Kieran Tierney has performed sensationally in recent outings. Due to his blend of elite play and old-school character, the Arsenal left-back is the great unifier.
As football fans have evolved and a younger generation that is more in touch with analytics, tactical systems, and coaching philosophies rises, there has been a growing divide in the type of supporter at a modern game. It is evidenced in the different types of pundits.
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There are those dubbed the ‘dinosaurs’. Think Roy Keane and Graeme Souness, who espouse hard work, character, commitment, a positive attitude, strong spirit and resolve. Then there are the swathe of tactical writers, analysts and coaches who speak about systems, structures, technical skills, and awareness.
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Both have their virtues. Keane, Souness and the like may often be ridiculed for their ancient-like views, but such qualities are important for any team and footballer. A strong work ethic is essential, as are characteristics like resilience, determination, and teamwork. Equally, the role that analytics and statistics play in the sport is increasing, as it should.
This leads to very different views on particular players. Mesut Ozil might be the best example in the Arsenal squad. Some see him as lazy, languid, disinterested. Others value his creativity, his unique craft and guile, his superb technical skill.
Kieran Tierney, though, is a singular footballer. There are few that span the gap as brilliantly as he. Technically excellent, he plays out from the back well like any modern defender. He also charges into tackles, shouts at his teammates, and aggressively stands up to his opponents.
His character is a brilliant throwback. That he brings his kit in a Tesco plastic bag is the epitome of his football-obsessed personality. He is simple, in the most wonderful way. He fights and scraps, loves the sport, focuses on his play, not his profile, and he does all of this while playing at a supremely high level.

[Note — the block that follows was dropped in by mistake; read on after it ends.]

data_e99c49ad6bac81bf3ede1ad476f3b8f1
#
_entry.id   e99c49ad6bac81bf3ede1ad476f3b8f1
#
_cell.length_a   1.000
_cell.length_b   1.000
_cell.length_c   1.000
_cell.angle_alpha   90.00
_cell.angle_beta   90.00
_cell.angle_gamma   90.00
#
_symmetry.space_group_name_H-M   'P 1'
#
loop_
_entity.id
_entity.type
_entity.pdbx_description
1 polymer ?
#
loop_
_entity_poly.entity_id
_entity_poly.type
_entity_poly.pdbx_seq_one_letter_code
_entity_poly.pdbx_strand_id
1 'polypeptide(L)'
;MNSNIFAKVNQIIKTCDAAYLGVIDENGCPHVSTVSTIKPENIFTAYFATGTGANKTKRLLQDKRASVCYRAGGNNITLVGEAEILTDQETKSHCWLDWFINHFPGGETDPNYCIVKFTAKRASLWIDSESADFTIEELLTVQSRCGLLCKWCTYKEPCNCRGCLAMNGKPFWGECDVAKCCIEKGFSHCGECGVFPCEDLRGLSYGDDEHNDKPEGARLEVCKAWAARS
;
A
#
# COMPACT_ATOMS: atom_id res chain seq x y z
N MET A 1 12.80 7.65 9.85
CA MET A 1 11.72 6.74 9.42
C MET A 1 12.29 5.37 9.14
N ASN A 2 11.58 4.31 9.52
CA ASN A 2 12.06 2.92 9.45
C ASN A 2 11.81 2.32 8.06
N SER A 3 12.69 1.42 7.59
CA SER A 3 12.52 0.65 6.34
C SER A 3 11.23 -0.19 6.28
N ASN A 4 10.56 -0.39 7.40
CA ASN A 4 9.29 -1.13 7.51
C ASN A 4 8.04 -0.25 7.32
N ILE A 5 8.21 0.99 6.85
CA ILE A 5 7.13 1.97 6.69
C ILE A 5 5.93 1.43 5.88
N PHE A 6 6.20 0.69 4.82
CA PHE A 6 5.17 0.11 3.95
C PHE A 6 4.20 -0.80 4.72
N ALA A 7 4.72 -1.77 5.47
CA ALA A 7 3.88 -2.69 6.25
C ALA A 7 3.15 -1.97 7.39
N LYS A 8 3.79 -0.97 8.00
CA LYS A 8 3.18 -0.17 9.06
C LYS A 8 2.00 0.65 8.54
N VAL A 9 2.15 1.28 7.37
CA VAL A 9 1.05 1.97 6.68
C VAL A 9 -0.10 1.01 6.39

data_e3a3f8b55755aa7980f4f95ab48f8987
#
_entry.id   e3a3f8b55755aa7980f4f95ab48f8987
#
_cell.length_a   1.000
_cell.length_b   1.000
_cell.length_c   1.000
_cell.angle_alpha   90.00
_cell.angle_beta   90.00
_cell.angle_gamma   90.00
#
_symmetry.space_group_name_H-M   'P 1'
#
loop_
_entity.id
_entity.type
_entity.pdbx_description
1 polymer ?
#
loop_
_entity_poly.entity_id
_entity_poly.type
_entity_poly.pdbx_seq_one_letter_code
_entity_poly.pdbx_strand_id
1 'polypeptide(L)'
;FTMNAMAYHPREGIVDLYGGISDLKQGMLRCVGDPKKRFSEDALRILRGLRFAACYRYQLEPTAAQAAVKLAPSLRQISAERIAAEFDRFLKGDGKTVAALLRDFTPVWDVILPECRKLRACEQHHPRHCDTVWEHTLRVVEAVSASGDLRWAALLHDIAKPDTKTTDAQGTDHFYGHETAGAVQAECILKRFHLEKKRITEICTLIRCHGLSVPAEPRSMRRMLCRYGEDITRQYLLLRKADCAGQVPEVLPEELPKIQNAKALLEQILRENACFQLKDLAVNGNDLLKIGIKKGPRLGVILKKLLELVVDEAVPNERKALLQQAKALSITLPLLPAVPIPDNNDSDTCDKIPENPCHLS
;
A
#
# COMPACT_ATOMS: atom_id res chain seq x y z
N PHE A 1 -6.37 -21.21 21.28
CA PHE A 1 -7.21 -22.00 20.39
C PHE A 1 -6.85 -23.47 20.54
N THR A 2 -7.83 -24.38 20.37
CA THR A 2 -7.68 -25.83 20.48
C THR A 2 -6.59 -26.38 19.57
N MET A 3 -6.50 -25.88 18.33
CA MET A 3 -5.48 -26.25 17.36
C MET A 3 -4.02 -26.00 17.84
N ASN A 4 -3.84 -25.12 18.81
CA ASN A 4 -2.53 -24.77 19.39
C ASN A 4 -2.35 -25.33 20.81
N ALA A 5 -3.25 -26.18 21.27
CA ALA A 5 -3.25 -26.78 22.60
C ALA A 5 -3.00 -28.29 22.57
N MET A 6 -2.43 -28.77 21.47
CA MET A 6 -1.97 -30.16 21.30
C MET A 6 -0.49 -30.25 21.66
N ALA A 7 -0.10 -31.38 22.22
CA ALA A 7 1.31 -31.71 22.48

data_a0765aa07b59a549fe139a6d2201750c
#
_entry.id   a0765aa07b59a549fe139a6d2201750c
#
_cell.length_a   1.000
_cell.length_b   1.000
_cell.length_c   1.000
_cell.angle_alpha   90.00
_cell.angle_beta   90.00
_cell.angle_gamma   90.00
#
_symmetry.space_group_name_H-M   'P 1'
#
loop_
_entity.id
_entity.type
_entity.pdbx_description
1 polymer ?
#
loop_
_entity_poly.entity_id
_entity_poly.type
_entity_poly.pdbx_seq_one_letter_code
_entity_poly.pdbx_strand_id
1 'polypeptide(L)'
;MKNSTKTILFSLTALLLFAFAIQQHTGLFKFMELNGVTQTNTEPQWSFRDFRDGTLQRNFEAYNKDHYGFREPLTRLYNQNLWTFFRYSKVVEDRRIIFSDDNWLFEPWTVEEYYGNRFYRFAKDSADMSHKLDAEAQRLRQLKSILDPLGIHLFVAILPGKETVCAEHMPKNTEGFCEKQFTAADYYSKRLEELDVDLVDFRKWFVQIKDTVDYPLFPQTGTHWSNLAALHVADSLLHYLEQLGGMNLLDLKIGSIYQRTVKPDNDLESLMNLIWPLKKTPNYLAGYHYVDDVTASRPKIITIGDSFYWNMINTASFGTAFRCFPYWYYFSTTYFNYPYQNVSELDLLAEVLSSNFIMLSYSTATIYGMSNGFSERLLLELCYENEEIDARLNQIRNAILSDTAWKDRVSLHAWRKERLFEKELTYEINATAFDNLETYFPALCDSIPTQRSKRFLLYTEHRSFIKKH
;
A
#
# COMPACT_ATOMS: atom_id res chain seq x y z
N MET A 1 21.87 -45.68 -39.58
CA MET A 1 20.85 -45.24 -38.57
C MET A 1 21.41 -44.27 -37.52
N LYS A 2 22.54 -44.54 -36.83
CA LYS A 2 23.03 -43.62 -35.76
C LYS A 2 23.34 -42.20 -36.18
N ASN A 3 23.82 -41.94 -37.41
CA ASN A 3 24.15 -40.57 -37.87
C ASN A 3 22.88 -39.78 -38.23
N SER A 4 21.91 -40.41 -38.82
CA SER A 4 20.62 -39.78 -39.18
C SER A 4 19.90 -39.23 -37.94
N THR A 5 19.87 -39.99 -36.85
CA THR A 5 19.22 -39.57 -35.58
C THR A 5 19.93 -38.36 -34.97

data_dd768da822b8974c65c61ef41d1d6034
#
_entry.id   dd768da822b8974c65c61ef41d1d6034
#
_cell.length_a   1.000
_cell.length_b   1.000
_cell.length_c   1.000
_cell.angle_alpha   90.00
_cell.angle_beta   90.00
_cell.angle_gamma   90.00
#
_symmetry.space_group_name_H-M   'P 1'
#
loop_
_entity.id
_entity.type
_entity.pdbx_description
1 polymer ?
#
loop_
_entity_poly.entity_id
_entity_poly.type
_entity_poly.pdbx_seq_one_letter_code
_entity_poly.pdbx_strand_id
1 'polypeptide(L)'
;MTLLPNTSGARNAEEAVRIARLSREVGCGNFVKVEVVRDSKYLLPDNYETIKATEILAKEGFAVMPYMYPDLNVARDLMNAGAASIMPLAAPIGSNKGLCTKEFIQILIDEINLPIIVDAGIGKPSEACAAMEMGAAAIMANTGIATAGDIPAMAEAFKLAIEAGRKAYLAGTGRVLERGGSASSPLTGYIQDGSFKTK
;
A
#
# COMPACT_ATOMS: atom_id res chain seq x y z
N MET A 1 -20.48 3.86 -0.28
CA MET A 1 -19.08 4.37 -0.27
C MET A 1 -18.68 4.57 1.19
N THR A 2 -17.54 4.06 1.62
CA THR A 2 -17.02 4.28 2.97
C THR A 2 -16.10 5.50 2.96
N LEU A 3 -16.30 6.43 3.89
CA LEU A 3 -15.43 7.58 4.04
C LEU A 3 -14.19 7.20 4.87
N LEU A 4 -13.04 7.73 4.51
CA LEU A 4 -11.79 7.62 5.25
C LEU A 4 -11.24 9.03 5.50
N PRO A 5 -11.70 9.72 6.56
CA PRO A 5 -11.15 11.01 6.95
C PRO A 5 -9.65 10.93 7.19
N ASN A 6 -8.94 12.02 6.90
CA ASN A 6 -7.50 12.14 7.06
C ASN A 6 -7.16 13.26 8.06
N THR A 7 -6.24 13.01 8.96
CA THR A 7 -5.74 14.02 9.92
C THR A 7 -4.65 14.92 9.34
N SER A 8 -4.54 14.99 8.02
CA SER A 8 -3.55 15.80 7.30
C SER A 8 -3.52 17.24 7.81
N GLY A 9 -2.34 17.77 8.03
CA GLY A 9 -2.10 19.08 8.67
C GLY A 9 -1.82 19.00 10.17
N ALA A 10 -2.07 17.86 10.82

All supporters are not the only ones to be pleased with Tierney’s. Mikel Arteta was asked about his new defender’s recent performances following his Man of the Match showing at left centre-half in Saturday’s FA Cup semi-final victory over Manchester City. In his press conference, the Arsenal head coach said:
“I think I can talk for all the staff when I say we are delighted with him. He’s a joy of a kid. He’s always willing to do more, he always wants to train harder, he wants to push himself more. He had some difficult moments since he joined but hopefully he feels [settled]. We really like him and we really support him. I really appreciate everything he’s done since we joined. For me, he’s a player who is a really good role model for any other player in the squad.”
Arteta, like many others, focuses on Tierney’s personality. That he pushes himself, that he recovered brilliantly from injury, that he is a ‘role model for any other player in the squad’. These are old-school-like qualities that Keane and Souness would be pouring over. And yet, when on the pitch, he plays his positions in such a modern, tactically aware manner.
Tierney, then, is the great unifier. He spans the generations. He satisfies all perspectives on football. He is a superb person and player, and Arsenal are extremely fortunate to have him.